Generally, I think authors write young, female characters very well. I know what you’re thinking. But Kristin, this month is all about how authors get things wrong! You’re supposed to point out instances where a writer wrote a young woman incorrectly!
Instead of throwing some other poor soul under the bus, I’ll use my own writing as an example.
Recently, I received feedback from an older, knowledgable man about my young, female protagonist. He said that she didn’t take enough risks and needed to be more impulsive, and even make some mistakes. That piece of advice has stuck with me for months, and I recently figured out why: because it’s a misconception of what makes a female protagonist compelling.
Initially, the advice seemed fair enough. Action needs to happen in order to make a story happen. The protagonist has to (although it doesn’t always have to be the protagonist) make a move and get the plot rolling. Sometimes, that protagonist is hasty and makes a decision that comes back to bite him/her in the ass. Sometimes, the protagonist needs to take a risk. And in Young Adult Literature, we are accustomed to seeing a young, impulsive protagonist head out on a collision course like a bull in a china shop.
The rub comes when I think about traditional young male protagonists. They take risks, they act impulsively. They sometimes even make stupid decisions that are also hilarious to get the story moving along. And as a trope, that absolutely works.
I don’t mind if a young, female character is also written in this way. Weren’t we all young once and made a slew of terrible decisions? Yes. Yes we were. However, because I was a young female once, I think that female characters can be just as successfully compelling being risk-assessors instead of risk-takers.
Let’s unpack this.
The research in the article states that 83% of young women aged 16-19 in the United States have kept a journal. That, to me, is huge. I hypothesize that’s why we see so much first-person past tense in YA lit (read more about that here), and I’m digging deeper into that to also examine what kind of female characters readers can identify with.That means most women that buy books have journaled at one point in their lifetime.
Journalling is unique in that the writer will write specifically to her own experiences, but there are usually a wide range of similarities in the process of journaling. People use journals to recount the day or week, write down memories, note things of importance, and/or to work through feelings or ideas. When a person recounts their day or works through emotions or ideas, they are assessing certain actions, situations, or feelings that occurred.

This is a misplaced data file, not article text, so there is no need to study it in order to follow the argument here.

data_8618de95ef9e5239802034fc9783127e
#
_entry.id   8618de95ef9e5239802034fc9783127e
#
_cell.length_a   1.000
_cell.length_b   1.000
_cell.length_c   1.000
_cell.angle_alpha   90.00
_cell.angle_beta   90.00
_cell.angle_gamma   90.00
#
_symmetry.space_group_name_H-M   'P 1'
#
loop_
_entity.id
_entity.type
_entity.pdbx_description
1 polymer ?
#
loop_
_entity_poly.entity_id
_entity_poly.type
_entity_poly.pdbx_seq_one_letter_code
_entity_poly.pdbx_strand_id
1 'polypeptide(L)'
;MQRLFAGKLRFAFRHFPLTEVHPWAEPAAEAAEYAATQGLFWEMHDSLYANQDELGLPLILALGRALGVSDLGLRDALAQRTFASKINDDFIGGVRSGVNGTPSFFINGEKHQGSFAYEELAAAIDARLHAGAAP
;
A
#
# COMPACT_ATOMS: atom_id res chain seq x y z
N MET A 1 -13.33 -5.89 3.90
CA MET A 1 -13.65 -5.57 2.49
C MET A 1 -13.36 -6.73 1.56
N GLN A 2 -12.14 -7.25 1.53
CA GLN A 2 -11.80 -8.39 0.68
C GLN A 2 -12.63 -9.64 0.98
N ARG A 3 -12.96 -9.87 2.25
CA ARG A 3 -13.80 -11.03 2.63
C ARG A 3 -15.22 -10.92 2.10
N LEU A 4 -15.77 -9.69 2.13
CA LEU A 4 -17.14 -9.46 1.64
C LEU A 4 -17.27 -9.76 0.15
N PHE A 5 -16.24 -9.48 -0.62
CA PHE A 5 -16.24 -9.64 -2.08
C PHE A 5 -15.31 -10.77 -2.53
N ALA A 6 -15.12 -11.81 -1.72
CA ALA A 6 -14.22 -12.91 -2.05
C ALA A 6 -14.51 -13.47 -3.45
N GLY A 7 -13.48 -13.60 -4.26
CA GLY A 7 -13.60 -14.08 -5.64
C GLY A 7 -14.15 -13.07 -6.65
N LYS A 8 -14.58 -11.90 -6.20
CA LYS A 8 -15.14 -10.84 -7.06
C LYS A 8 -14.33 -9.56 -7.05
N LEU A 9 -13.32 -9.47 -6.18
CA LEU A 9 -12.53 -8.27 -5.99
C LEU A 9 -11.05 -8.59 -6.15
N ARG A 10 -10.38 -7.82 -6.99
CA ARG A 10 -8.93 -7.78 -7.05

Generally, we enjoy reading about protagonists we find interesting and/or can relate to. So when I received the feedback that my protagonist should take more risks, almost to the point of recklessness, it didn’t jive with me. I kept thinking that not all young women impulsively act — lots of us evaluate things first. Sometimes, we don’t even act, we take it all in, assess the situation, then make the best choice available to us. And while it can be empowering to read about a young woman taking risks and yes, even making mistakes, it can be equally empowering to read about a young protagonist that is strong in risk-assessment, and then makes her decision. And that’s what I realized: I had written a character that weighed her options, then made the best decision she could at the time, even if that didn’t turn out so well for her after all.
I absolutely do think we can empower young women to take risks, as it’s stated so beautifully in this article. But it’s also important to show a young female that many people can identify with: one who is thoughtful, weighs her options, assesses them as many young women do in their journals, and then make a decision. A young female character can be just as compelling by making smart, thoughtful decisions, and the real twist can come when the outcomes do not turn out as she expected them to, and how she deals with the fallout.
There are many young women who are impulsive and would like to read a protagonist that is as well. But there are just as many young women who are thoughtful, think of the options, and then choose. Indeed, having your protagonist make a hasty, reckless decision can no doubt move the plot. But can you still move the plot along and still make your protagonist’s virtues shine? Yes. Absolutely. And there’s room for both kinds of female protagonists, and even more so, all kinds of female protagonists.